Can a graphics chip to be too powerful? We've been pondering that puzzle ever since AMD launched the Radeon HD 5870. The key metric here is die size which is a factor of the number and size of transistors in any given chip.
For the 5870, AMD more than doubled the transistor count compared with the previous generation. So, despite a shrink from 55nm to 40nm transistors, it's a much larger and more expensive chip. The result was a launch price over £300. That's fully £100 more than the 4870's launch sticker.
At the very least, this goes against the PR messaging AMD has been putting out for the last 18 months or so in which it promised to deliver maximum bang for buck in the £200-ish segment with its top single-GPU board. According to the corporate spiel, the uber high end will be covered by dual-GPU boards going forward.
In that context, the 5870 feels a little overblown. Yes, it's a fabulous card capable of astonishing feats of rendering performance. But it's a big, old school bruiser in many ways. It's the longest single-GPU graphics we've ever seen. Likewise, at 241 Watts under peak load, it's a bit of a gas guzzler.
That said, however big it is you can hardly call it inefficient. Nvidia's new GTX 400 series is barely any faster despite packing around 50 per cent more transistors. AMD has done a lot of work on reducing idle power consumption, too. By that metric, this is possibly the most planet-friendly high end GPU ever.
But with a typical price over £300 it's simply irrelevant to the vast majority of PC enthusiasts. As for this specific HIS model, it's competitively priced compared to other 5870s but still out of reach of most mere mortals. Perverse though it sounds, it actually makes sense for those who can afford it to spend even more on a 2GB version.
When AMD first released the 5800 series GPUs last autumn, they were simply the best you could buy. That hasn't really changed despite the arrival of Nvidia's mighty Fermi chip and the GTX 400 series of graphics chipsets.
Yes, Nvidia's latest has the edge for performance more often than not. But while the performance gap isn't, the difference in price most certainly is. In that context, and odd though it may seem, the HIS Radeon HD 5870 is actually good value at £310.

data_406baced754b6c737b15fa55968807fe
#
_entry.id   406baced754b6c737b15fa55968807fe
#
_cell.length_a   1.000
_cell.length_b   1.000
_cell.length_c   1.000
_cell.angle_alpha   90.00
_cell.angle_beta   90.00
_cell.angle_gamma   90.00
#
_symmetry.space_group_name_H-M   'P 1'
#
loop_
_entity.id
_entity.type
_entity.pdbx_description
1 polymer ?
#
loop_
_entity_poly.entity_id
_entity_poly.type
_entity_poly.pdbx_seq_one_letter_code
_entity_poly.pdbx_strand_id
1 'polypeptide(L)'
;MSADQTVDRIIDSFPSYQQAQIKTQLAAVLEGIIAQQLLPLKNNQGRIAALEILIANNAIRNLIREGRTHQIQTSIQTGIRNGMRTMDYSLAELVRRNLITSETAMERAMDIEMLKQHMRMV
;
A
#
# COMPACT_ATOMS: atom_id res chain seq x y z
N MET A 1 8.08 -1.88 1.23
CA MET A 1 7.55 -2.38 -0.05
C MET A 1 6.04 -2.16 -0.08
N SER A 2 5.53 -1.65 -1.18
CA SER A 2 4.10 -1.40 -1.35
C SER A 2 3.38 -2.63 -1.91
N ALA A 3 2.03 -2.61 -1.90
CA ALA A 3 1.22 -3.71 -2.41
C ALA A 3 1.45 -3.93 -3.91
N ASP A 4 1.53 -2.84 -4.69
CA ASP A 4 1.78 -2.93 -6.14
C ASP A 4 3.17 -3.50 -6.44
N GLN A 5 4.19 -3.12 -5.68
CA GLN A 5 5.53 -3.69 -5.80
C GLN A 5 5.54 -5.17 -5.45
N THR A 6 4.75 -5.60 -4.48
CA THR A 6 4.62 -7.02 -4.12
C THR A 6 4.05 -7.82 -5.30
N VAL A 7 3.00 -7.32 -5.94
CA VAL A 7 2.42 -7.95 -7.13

It also has the advantage of being based on AMD's proven DX11 technology. It's been on the market for much longer than Nvidia's competing DX11 architecture, making it the defacto platform for game development for over six months. Whatever shortcomings it has, therefore, by now game developers will be extremely adept at working round them.
The 5870 looks like good value compared with Nvidia's new DX11 GPUs. Ironically enough, however, it's actually another member of the Radeon HD 5800 family that poses the greatest threat. In performance terms, the 5850 is close enough that we doubt you'd notice the difference in-game. That's a real problem given that its typically £80 to £90 cheaper than this HIS card.
What's more, we do have doubts about AMD's hardware tessellation engine. Yes, that's a complaint that applies to all of AMD's DX11 3D chipsets. But what may be forgiveable at £125 or even £225 really stings when you've unloaded over £300 on what ought to be a flawless rendering machine.
Of all the really high end GPUs, the Radeon HD 5870 remains our favourite and this HIS example is as good as any. OK, it's not the fastest graphics card you can buy. But we doubt whether anyone actually needs anything quicker.
That said, we remain miffed that AMD reneged on its commitment to deliver maximum performance at the £200 price point. More to the point, six months after launch and the 5870 is still too expensive – and right in the middle of a serious economic recession. Bummer.
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